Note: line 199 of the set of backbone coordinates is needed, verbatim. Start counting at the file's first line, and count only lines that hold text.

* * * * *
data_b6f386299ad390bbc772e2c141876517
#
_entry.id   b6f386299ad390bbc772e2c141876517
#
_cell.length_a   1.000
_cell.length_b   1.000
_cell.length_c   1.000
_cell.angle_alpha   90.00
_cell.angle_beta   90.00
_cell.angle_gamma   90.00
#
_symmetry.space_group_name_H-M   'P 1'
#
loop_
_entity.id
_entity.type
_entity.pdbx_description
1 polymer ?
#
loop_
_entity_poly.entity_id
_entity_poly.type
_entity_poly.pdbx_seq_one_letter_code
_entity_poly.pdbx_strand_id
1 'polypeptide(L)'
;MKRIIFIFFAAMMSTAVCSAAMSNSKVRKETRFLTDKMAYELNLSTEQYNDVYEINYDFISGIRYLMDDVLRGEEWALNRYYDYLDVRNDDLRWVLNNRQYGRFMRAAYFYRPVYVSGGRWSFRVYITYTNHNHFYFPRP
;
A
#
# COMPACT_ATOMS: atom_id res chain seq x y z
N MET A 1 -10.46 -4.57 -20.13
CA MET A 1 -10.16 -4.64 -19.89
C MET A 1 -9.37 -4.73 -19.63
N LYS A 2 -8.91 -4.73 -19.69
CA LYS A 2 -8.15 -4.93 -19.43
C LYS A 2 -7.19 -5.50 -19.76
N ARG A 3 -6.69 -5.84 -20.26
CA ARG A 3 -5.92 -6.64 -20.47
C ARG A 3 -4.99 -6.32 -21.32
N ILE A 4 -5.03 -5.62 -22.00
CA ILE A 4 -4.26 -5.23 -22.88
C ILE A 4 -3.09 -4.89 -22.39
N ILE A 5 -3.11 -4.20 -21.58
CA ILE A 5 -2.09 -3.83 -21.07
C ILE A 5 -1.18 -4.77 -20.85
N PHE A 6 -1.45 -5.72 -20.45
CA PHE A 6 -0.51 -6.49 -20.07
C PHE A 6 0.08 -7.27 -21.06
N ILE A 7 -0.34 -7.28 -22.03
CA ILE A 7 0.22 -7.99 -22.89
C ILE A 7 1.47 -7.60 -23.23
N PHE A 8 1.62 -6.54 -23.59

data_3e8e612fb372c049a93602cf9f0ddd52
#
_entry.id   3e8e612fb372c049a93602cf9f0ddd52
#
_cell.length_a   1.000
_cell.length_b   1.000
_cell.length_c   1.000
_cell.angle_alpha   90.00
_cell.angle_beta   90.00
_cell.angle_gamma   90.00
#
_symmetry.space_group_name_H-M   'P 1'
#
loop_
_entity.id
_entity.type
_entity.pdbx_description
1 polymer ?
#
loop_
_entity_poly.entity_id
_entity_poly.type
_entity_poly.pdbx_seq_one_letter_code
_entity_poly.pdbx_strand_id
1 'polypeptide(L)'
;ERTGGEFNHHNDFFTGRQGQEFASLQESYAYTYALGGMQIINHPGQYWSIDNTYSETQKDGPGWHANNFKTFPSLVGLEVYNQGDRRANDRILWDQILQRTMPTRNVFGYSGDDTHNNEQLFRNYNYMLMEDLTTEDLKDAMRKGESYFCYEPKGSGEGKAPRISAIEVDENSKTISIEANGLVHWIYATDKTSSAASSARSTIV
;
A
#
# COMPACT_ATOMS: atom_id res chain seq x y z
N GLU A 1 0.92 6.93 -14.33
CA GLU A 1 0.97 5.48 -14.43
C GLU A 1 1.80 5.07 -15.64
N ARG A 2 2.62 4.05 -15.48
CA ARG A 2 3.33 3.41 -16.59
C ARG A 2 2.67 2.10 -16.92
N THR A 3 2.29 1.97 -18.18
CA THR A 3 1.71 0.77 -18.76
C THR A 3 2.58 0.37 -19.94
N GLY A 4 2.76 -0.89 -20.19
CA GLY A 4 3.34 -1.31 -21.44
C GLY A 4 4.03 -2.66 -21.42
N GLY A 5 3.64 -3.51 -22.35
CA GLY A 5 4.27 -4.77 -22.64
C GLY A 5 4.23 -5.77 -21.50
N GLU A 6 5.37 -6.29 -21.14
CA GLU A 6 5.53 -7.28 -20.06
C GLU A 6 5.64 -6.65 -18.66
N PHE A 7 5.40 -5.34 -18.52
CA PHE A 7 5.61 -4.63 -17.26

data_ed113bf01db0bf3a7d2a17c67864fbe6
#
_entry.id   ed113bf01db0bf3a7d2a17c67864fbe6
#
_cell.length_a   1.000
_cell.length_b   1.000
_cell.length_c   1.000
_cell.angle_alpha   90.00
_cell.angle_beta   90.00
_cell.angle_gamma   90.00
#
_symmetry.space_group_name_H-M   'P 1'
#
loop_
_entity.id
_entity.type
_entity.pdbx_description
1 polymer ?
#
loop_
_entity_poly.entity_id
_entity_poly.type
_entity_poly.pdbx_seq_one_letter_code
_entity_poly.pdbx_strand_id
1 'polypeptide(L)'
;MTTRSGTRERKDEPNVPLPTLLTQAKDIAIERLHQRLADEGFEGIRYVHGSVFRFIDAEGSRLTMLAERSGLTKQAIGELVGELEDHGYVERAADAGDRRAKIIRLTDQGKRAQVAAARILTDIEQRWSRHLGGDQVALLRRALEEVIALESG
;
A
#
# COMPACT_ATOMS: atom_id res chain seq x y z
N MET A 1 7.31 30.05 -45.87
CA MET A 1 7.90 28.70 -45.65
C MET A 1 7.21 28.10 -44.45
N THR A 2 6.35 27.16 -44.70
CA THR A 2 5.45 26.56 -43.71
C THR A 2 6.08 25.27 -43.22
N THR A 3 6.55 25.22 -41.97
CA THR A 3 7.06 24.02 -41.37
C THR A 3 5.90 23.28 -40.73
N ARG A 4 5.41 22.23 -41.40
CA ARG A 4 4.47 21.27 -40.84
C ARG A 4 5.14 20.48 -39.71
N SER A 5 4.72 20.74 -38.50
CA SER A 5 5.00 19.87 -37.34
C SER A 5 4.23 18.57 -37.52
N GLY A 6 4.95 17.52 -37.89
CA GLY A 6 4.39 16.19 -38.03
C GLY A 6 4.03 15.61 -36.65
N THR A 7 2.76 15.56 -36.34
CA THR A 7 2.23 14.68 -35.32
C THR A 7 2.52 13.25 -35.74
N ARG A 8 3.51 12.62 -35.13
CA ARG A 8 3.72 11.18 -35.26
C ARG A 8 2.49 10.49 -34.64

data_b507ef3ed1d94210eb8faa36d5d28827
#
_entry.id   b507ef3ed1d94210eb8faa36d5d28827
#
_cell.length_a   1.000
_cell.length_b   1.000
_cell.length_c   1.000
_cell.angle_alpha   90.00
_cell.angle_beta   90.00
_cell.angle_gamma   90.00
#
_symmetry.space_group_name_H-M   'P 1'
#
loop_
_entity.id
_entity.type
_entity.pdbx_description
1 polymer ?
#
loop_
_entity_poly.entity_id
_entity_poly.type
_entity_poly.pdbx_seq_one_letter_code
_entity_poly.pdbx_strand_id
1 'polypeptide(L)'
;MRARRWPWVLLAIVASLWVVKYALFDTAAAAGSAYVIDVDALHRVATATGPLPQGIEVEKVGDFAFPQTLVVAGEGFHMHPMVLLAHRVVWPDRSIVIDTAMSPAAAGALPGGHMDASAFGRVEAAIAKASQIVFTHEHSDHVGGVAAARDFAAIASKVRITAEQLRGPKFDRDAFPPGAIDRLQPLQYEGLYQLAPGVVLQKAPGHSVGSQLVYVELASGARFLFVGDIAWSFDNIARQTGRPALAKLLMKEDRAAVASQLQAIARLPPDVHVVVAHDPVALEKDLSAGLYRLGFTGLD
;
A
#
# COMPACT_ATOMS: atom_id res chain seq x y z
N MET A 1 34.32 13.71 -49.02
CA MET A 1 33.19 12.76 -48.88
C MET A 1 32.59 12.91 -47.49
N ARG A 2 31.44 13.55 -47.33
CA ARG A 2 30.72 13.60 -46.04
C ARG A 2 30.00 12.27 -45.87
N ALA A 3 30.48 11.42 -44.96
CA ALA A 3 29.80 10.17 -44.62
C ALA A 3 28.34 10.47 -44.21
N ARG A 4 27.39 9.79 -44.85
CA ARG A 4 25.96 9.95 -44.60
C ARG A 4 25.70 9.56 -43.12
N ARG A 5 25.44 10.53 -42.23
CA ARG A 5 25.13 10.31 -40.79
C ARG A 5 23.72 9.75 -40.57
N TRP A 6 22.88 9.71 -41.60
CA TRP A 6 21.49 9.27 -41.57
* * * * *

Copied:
N ARG A 5 25.44 10.53 -42.23